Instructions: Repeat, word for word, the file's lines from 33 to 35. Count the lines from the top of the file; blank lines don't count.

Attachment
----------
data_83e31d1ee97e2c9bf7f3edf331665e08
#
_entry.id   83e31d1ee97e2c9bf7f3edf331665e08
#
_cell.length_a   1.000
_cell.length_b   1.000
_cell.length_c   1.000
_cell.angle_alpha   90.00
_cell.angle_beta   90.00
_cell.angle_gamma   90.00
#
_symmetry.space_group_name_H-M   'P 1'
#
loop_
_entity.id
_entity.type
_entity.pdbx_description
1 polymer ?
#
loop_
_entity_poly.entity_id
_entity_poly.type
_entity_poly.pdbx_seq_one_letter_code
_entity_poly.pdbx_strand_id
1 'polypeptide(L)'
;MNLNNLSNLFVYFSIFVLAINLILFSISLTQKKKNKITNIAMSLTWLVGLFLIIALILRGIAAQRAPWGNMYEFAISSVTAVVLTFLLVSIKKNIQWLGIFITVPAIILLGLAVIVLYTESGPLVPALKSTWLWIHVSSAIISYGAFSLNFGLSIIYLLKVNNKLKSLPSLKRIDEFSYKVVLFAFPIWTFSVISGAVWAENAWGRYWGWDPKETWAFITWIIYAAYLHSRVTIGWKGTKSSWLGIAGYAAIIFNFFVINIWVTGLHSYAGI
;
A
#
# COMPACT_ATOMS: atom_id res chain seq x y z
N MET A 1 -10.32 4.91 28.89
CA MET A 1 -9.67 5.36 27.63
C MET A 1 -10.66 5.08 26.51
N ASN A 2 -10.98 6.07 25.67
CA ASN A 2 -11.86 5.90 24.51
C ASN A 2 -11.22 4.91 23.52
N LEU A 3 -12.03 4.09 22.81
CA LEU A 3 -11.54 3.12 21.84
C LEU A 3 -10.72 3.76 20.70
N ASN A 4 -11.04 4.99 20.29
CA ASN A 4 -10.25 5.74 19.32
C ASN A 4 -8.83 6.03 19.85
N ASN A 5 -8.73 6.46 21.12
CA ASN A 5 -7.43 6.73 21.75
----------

C MET A 1 -10.66 5.08 26.51
N ASN A 2 -10.98 6.07 25.67
CA ASN A 2 -11.86 5.90 24.51